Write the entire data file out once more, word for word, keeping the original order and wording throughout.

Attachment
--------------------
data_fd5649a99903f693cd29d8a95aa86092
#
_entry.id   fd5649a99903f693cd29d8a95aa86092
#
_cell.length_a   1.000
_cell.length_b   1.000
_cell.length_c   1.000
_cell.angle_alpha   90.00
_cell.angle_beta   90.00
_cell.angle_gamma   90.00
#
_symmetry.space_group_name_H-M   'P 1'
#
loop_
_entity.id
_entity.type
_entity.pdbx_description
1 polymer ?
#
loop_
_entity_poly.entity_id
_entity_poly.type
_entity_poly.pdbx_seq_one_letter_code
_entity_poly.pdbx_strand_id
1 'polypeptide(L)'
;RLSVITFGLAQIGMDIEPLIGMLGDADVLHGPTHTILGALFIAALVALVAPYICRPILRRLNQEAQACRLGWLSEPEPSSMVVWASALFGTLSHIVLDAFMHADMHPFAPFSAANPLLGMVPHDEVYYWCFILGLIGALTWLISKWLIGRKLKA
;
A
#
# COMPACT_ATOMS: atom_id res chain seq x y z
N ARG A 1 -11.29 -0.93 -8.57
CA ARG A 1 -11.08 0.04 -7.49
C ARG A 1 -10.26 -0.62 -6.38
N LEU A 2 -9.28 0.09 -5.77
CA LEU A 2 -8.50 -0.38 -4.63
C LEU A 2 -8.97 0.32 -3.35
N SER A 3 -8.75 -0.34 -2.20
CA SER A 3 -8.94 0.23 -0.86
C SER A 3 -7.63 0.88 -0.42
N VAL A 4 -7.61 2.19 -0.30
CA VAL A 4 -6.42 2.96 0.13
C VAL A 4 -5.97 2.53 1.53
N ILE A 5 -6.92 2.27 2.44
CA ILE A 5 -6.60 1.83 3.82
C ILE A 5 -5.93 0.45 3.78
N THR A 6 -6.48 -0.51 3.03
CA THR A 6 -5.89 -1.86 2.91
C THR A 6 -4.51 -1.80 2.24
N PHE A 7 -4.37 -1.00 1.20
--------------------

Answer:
data_fd5649a99903f693cd29d8a95aa86092
#
_entry.id   fd5649a99903f693cd29d8a95aa86092
#
_cell.length_a   1.000
_cell.length_b   1.000
_cell.length_c   1.000
_cell.angle_alpha   90.00
_cell.angle_beta   90.00
_cell.angle_gamma   90.00
#
_symmetry.space_group_name_H-M   'P 1'
#
loop_
_entity.id
_entity.type
_entity.pdbx_description
1 polymer ?
#
loop_
_entity_poly.entity_id
_entity_poly.type
_entity_poly.pdbx_seq_one_letter_code
_entity_poly.pdbx_strand_id
1 'polypeptide(L)'
;RLSVITFGLAQIGMDIEPLIGMLGDADVLHGPTHTILGALFIAALVALVAPYICRPILRRLNQEAQACRLGWLSEPEPSSMVVWASALFGTLSHIVLDAFMHADMHPFAPFSAANPLLGMVPHDEVYYWCFILGLIGALTWLISKWLIGRKLKA
;
A
#
# COMPACT_ATOMS: atom_id res chain seq x y z
N ARG A 1 -11.29 -0.93 -8.57
CA ARG A 1 -11.08 0.04 -7.49
C ARG A 1 -10.26 -0.62 -6.38
N LEU A 2 -9.28 0.09 -5.77
CA LEU A 2 -8.50 -0.38 -4.63
C LEU A 2 -8.97 0.32 -3.35
N SER A 3 -8.75 -0.34 -2.20
CA SER A 3 -8.94 0.23 -0.86
C SER A 3 -7.63 0.88 -0.42
N VAL A 4 -7.61 2.19 -0.30
CA VAL A 4 -6.42 2.96 0.13
C VAL A 4 -5.97 2.53 1.53
N ILE A 5 -6.92 2.27 2.44
CA ILE A 5 -6.60 1.83 3.82
C ILE A 5 -5.93 0.45 3.78
N THR A 6 -6.48 -0.51 3.03
CA THR A 6 -5.89 -1.86 2.91
C THR A 6 -4.51 -1.80 2.24
N PHE A 7 -4.37 -1.00 1.20